WEST REDDING, Conn. -- Some of us would rather forget the recipes of the 1950s and '60s that we embraced with such enthusiasm.
We blush at what we thought passed for "gourmet," like roast duck with gala soda pop glaze, a recipe that called for a bottle of 7-Up, and noodle doodle and cheese made with canned macaroni and cheese, frozen broccoli and a can of French fried onions.
Not Jane and Michael Stern, who treat meatloaf Wellington and Grand Marnier souffle as equals.
With the publication this month of their 17th book, "American Gourmet" (HarperCollins), the Sterns, pop culture anthropologists and pop culinary historians who celebrate what others discard, have written a culinary memoir for their own generation.
"We are kind of baby boomers from hell," said Mrs. Stern, who will be 45 Thursday.
Her husband's 45th birthday is Saturday.
"We are very self-referential, as horrifying as that is," she said. "We are part of a generation that wants to preserve its recent history and we're concerned about saving it because everyone vilifies it."
In the two decades after World War II, the Sterns write, "a nation once known for square meals and the bluenose abstinence of Prohibition fell in love with deluxe food, vintage wine and the joy ,, of cooking."
Gourmet became gourmania, and France was the chief source of inspiration. Grand Marnier souffle, chicken with 40 cloves of garlic or quiche Lorraine on the table were status symbols.
"In the '50s and '60s, the middle class was yearning to be sophisticated," Mr. Stern said. "That meant travel, foreign films, the sexual revolution, abstract art, gourmet food. The concept of gourmet was popularized even though a lot of it was bogus."
Mrs. Stern added, "We felt we had to write this book because we get furious when trends come in and sweep away everything else. Now quiches, rumaki and lobster thermidor are gone."
Gone, perhaps from the repertories of the culinary trend-setters who root around in lemon grass, cilantro, infused oils and tomato water, but not from bar mitzvahs and church cookbooks.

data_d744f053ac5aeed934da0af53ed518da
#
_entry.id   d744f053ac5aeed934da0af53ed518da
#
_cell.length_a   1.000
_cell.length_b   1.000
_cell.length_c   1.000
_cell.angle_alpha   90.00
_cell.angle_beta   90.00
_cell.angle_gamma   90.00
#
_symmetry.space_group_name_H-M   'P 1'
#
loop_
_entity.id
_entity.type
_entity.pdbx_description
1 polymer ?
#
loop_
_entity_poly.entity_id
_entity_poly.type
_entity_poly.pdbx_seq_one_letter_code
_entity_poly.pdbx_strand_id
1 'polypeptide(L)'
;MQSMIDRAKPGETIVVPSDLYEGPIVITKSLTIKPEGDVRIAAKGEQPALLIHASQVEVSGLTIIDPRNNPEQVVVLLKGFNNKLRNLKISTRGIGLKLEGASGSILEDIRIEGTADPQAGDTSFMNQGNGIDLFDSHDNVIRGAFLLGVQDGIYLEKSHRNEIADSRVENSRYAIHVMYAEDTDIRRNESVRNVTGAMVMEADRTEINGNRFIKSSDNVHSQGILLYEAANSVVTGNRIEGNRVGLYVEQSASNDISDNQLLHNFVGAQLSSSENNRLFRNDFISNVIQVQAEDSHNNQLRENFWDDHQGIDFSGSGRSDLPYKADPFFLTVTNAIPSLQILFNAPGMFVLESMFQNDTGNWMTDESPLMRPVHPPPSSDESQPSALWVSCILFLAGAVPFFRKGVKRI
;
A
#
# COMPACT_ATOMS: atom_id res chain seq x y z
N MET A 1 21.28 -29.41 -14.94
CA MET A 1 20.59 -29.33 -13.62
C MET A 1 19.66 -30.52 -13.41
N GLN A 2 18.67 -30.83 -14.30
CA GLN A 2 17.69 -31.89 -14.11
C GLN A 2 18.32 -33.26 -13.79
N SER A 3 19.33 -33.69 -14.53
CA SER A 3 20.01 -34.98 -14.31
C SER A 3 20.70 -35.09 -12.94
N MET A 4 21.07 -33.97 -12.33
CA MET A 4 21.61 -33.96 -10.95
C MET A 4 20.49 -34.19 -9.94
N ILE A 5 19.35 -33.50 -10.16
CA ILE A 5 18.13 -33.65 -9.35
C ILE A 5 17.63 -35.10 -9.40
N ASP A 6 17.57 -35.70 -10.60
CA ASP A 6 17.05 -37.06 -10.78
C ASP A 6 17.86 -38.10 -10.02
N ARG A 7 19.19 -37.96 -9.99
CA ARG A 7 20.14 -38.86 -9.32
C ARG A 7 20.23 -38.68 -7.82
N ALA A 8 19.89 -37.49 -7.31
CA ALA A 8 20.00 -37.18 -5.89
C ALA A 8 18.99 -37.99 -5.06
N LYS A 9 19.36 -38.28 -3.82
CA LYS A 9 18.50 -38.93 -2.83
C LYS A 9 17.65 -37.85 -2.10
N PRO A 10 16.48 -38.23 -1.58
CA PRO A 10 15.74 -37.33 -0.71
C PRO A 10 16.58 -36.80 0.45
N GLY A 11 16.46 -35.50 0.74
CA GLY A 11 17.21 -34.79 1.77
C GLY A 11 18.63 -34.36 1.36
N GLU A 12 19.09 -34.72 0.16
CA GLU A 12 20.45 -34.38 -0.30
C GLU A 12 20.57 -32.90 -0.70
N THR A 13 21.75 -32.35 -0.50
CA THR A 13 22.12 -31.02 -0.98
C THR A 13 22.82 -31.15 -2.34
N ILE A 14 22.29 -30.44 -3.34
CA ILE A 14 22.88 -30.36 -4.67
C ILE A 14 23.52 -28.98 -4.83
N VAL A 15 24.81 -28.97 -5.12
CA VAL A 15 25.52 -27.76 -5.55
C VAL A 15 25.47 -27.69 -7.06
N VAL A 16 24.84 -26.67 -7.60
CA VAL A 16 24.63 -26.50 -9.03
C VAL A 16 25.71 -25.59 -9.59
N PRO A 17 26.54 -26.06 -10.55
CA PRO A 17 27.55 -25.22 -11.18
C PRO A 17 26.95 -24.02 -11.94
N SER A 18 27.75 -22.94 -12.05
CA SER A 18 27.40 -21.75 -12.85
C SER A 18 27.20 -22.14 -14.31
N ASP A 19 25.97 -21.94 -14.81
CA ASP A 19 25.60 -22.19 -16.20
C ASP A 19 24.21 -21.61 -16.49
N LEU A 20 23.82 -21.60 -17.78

In 1981 you could still find meatloaf Wellington in "Too Busy to Cook?", a Bon Appetit book whose recipe uses the same refrigerated crescent rolls the Sterns use to embalm their meatloaf.
But Bon Appetit's sauce uses a package of instant gravy mix; the Sterns' sauce is made with Campbell's condensed golden mushroom soup. Such recipes are gone, too, from the files of the "nutritional Nazis," whom the Sterns expect to "come out of the woodwork to decry the butter and cream, the nutritionally incorrect."
They wonder if the book will be "politically incorrect" because of the chapter "Cook Your Way to Romance."
A politically incorrect cookbook? The chapter on seduction and cooking, an emerging sport of the period, quotes from Mimi Sheraton's "Seducer's Cookbook," written in 1962: "What we are concerned with here is the delectable and subtle art of luring, tempting, enticing, leading someone into going to bed with you in the most delightful way possible."
"Basically," Mrs. Stern said, "what that book is about is date rape: how to get someone to go to bed with you through food even though they don't want to." Other such titles: "The Naked Chef," "Playboy Gourmet."
There's no tsk-tsking from the Sterns. "We try to be culture relativists," Mr. Stern said. "If something is stupid and idiotic, we try to let it speak for itself."
"Our childhoods spanned ethnic into purist into convenience cooking," said Mrs. Stern, who grew up in Manhattan, sat on James Beard's lap as a child and was taken to Lutece. Her husband grew up in the Midwest and ate Jell-O molds and cornflake chicken.
Their refrigerator and pantry reflect the dichotomy: Cool Whip, baguettes, Le Slim Cow, blue cheese, frozen coffee yogurt, Spam, sun-dried tomatoes, Starbucks coffee ordered from Seattle. "The true American cooking is a mishmash of purist cooking, ethnic cooking and garbage or convenience cooking," Mrs. Stern said.
On a trip to Shenandoah, Iowa, Mr. Stern said, "We were frequently served fresh berry pies with hand-rolled lard crusts that were topped with Cool Whip."
"There's no laziness involved in using Cool Whip," Mrs. Stern continued, finishing his thought; "they use it because they like the taste."
On their way to fame and fortune as chroniclers of post-World War II America, the Sterns were sidetracked by master's degrees in fine arts. "The day Jane got her degree she stopped painting," Mr. Stern said.
She did do sketches for some of their books and hand-tinted the pictures on the cover of "American Gourmet."
This is the Sterns' first food book since "A Taste of America" in 1988. They deliberately moved between pop culture and food, writing "Elvis World" in 1987 and "The Encyclopedia of Bad Taste" in 1990.
"We hate being type-cast," Mrs. Stern said. "As soon as we start feeling like card-carrying foodies, we rush over to the pop culturalists. We always seem to butt up against the politics of both worlds."